Over the last few years, a myth of sorts has developed around Iceland’s response to the economic crash. At some point—due to bad translations or wishful thinking—an idea arose that Iceland is some sort of utopian paradise where the bad bankers are in jail, Icelanders collectively wrote a new constitution over Twitter, and unicorns are the primary mode of transportation (maybe not the last part).
Èric Lluent is a Catalonian journalist now living in Iceland who analyses Spanish and Catalonian media coverage on Iceland since the crash. When he arrived in Iceland soon after the crash in 2008 he did not know there was an economic crisis, partly because it takes more than a failing banking system to keep Icelanders from Christmas shopping and partly because there had been very little coverage of it in Spain.
It was not until 2011 when political unrest erupted in Spain that interest turned to Iceland. Media coverage reported that Iceland had let the banks fail without cost to the tax payer. However, at a recent conference Èric explained that in reality the cost of bailing out the central bank for the average Icelander was about four times more than the Spanish paid for their bailouts.
“Iceland: the success of letting the banks fail and not using taxpayer’s money”
“Iceland jails its bankers”
“Iceland rejects paying for the banks’ mistakes through referendum”
Èric explained how through a series of articles by journalists who had never been to Iceland with headlines altered to maximise Facebook sharing a myth spread among increasingly desolate Spaniards that Iceland had a) jailed the bankers, b) let the banks fail, and c) the prime minister resigned.
Later when a new Icelandic Constitution was being discussed (but was never implemented) the myth was further solidified. In contrast to the Spanish Constitution that was largely drafted by fascists and the military, the media described Iceland’s new constitution as being created collectively by the people through social networks.
“Iceland creates new Constitution through Facebook”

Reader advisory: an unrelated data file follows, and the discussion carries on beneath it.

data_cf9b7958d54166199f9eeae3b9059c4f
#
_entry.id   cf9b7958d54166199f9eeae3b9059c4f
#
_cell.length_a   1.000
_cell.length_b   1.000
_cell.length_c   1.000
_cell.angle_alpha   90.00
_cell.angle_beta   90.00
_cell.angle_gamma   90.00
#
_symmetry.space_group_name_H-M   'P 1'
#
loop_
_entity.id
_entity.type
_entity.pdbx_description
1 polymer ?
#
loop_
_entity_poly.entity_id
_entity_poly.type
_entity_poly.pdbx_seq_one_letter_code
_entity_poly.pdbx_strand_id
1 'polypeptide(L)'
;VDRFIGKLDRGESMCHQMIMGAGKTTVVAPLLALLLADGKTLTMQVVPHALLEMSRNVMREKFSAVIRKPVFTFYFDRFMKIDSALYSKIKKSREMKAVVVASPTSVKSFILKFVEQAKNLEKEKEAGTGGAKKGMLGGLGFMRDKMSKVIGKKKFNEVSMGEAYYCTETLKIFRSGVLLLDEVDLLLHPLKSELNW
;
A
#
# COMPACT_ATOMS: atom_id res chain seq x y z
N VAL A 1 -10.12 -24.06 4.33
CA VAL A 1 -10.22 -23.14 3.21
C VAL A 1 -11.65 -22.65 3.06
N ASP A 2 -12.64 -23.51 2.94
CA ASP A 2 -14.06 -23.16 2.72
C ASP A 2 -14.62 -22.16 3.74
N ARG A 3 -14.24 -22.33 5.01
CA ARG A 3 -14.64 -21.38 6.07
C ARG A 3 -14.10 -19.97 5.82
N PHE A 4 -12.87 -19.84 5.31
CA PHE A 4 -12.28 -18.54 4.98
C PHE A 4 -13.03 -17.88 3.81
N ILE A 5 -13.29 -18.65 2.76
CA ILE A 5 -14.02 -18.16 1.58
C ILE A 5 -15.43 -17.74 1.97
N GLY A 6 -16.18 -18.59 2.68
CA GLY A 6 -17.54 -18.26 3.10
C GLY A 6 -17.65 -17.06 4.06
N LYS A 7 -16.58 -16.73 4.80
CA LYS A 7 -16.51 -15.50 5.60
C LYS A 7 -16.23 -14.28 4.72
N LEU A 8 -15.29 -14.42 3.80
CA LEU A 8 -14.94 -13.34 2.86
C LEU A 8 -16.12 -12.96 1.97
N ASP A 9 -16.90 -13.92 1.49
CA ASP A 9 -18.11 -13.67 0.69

“Iceland says ‘yes’ to constitution from popular proposal”
Èric indicated two reasons why the myth is continually reinforced. First, instead of proactively trying to change their system of governance, Spaniards dream of a perfect land uncritically. Second, when reporting a story journalists don’t need to provide much context when writing a story, which can be very misleading:
“Former Prime Minister Haarde found guilty of not informing government of financial crash” — While the headline is true the article is not clear that he did not go to jail.
“Let banks fail is Iceland’s mantra as 2% joblessness in sight” — Article is actually based off another article written by Ómar Valdimarsson of Bloomberg. Neither source mentioned that unemployment was actually 6.8%, and that the 2% came from a speech by Sigmundur Davíð.
Èric calls this phenomenon “a myth of headlines” created out of a need to believe in somebody. At a time when Spaniards felt defeated and hopeless they turned to Iceland the way prisoners on death row turn to God. Unfortunately, things will not improve in Spain if they are looking towards a fictional model.
The widespread belief that Iceland is an economic utopia was mocked in the annual New Year’s Eve comedy sketch. In one scene, when North American tourists asked, “Is it true, that after your economic crisis that all the citizens joined together to throw all the bad business men in jail forever, and that you created a new constitution based on new values, and that you all lived happily ever after?” and a room full of Geysir models responded in unison, “Yes, that’s true.”
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